Lantern file photo
Students, staff and faculty who are smokers at Ohio State might have to put away their cigarettes and lighters, as the university is considering moving to a 100 percent tobacco-free environment.
“Our goal is to become the healthiest university on the globe,” said Bernadette Melnyk, the dean of the College of Nursing, in an email. “It will improve everyone’s health and wellness. Smoking is the leading cause of preventable morbidity and mortality in the U.S.”
Tobacco use would be prohibited anywhere on university property including extension offices and regional campuses, she said but added that off-campus areas would not be affected.
“Smoke-free policies and norms reduce the initiation, prevalence and intensity of smoking in young adults,” she said.
Faculty and staff would also have to comply with the new policy if accepted, Melnyk said.
“Workplace smoking bans reduce the prevalence of smoking and daily cigarette consumption,” she said.
Support was generated from faculty, staff and students for the university to become tobacco-free since the Wexner Medical Center did so in 2006, according to the OSU’s tobacco-free proposal website.
Recommendations for universities and colleges to go tobacco-free have also been made from the Ohio Board of Regents, the Ohio Board of Education, the State of Ohio Healthy Ohio Program and the U.S. Department of Health and Human Services, according to the website.
While tobacco usage would be prohibited, OSU would also reduce its association with the tobacco industry, Melnyk said. “(There will be) no tobacco advertising on university property, at events or media,” she said, adding that donations, gifts or sponsorships that are associated with the tobacco industry would not be accepted, except for research.
The university will be holding university-wide discussions that include three open forums on campus that are open to students, staff and faculty and a teleconference for those who are not located in Columbus, according to the website.
The open forums take place in the Science and Engineering Library Room 090. The first forum is on Monday, at 10 a.m. with the second forum on Oct. 15, at 9 a.m. and the final one on Oct. 18 at 2:30 p.m. The teleconference is on Tuesday, at 1 p.m. but those wishing to participate must register on the website.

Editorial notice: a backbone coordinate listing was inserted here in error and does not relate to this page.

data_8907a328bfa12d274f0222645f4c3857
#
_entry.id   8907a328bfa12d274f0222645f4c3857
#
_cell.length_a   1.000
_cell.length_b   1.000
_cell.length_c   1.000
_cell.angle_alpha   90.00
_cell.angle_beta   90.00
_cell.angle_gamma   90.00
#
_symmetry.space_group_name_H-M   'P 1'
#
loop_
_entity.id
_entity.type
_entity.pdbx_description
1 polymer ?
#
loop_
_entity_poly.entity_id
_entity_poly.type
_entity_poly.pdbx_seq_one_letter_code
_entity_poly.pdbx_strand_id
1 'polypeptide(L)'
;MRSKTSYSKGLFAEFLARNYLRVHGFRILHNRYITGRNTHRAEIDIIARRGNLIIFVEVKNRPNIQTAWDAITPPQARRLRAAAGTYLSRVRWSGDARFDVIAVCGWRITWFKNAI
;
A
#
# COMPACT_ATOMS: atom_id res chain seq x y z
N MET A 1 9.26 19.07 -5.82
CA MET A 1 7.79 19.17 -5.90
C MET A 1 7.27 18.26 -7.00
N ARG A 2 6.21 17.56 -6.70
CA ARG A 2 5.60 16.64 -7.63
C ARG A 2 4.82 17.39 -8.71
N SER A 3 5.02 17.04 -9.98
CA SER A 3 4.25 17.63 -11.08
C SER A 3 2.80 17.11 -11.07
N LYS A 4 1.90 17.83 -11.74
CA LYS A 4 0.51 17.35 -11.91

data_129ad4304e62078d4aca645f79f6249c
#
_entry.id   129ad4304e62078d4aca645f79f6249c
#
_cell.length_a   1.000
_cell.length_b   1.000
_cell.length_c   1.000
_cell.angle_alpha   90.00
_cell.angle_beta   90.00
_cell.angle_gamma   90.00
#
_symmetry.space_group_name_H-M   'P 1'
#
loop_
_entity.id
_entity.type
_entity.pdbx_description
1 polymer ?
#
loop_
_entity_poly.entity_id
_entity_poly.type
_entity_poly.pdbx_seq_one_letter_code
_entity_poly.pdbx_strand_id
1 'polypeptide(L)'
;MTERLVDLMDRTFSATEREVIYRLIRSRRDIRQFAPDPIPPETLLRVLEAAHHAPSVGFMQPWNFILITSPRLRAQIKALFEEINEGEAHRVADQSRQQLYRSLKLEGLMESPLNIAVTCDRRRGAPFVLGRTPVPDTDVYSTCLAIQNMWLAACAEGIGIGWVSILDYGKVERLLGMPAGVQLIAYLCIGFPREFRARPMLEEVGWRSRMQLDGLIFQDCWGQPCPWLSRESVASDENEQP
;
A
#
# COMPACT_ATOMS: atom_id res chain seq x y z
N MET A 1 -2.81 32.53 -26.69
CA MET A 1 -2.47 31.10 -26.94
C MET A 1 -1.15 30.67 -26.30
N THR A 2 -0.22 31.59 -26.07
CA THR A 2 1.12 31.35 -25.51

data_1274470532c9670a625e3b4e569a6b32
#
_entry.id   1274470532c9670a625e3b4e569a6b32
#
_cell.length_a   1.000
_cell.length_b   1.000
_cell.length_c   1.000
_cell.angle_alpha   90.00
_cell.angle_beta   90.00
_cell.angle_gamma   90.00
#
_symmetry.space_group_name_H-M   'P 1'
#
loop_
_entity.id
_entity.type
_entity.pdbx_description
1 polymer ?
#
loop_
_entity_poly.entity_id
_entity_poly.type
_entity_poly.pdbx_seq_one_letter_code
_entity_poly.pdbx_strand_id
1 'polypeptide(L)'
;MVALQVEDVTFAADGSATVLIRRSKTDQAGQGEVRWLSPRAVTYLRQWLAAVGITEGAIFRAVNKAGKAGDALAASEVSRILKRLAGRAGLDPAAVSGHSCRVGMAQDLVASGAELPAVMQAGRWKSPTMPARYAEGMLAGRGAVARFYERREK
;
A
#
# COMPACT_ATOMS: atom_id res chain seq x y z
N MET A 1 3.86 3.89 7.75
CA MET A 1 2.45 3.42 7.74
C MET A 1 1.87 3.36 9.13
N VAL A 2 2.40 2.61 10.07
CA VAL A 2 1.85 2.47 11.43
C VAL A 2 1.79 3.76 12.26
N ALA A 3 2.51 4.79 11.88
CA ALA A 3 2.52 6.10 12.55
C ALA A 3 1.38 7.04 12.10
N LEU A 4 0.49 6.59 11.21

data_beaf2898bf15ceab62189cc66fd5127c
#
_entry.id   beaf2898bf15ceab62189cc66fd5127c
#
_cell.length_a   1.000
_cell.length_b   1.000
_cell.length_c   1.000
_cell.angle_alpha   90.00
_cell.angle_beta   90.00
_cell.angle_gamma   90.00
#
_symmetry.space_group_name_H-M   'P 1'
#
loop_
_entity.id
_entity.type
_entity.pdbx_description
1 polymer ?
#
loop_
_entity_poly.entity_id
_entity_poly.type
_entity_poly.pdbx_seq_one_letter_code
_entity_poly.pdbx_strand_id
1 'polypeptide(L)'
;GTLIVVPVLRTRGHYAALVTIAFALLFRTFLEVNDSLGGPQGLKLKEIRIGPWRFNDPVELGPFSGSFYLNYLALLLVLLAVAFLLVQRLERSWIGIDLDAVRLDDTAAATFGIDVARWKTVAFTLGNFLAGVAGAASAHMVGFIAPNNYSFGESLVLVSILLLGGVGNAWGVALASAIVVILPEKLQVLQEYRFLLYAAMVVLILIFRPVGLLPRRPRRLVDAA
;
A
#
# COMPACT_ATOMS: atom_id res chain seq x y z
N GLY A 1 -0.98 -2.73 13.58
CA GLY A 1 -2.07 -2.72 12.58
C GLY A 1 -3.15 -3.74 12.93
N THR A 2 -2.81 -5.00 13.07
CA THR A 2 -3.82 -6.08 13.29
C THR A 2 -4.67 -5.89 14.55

Officials hope the final decision will be approved in November and December, with the implementation of the new policy going into effect for Spring Semester, according to the website.
If approved, “a broadly representative implementation committee of faculty, staff, students and community members will be appointed,” Melnyk said. The committee would “seek advice and feedback on communicating and managing the change, facilitate and monitor the change process (and) revise (the) nonsmoking policy (through) the university policy process,” she said.
However, not all students support the proposal.
“We’ll have to walk all the way down to High Street for one cigarette,” said Younghoo Yoo, a third-year in logistics management. Yoo said there needs to be a space for faculty and students to smoke on campus.
On the other hand, some students support the proposal.
“I would appreciate it if it became more tobacco-free,” said Jennifer Keller, a third-year in materials science and engineering. Keller said tobacco usage is harmful to others and smells bad.
More than 26 percent of adults ages 18 to 24 in Ohio are smokers, according to the Centers for Disease Control and Prevention.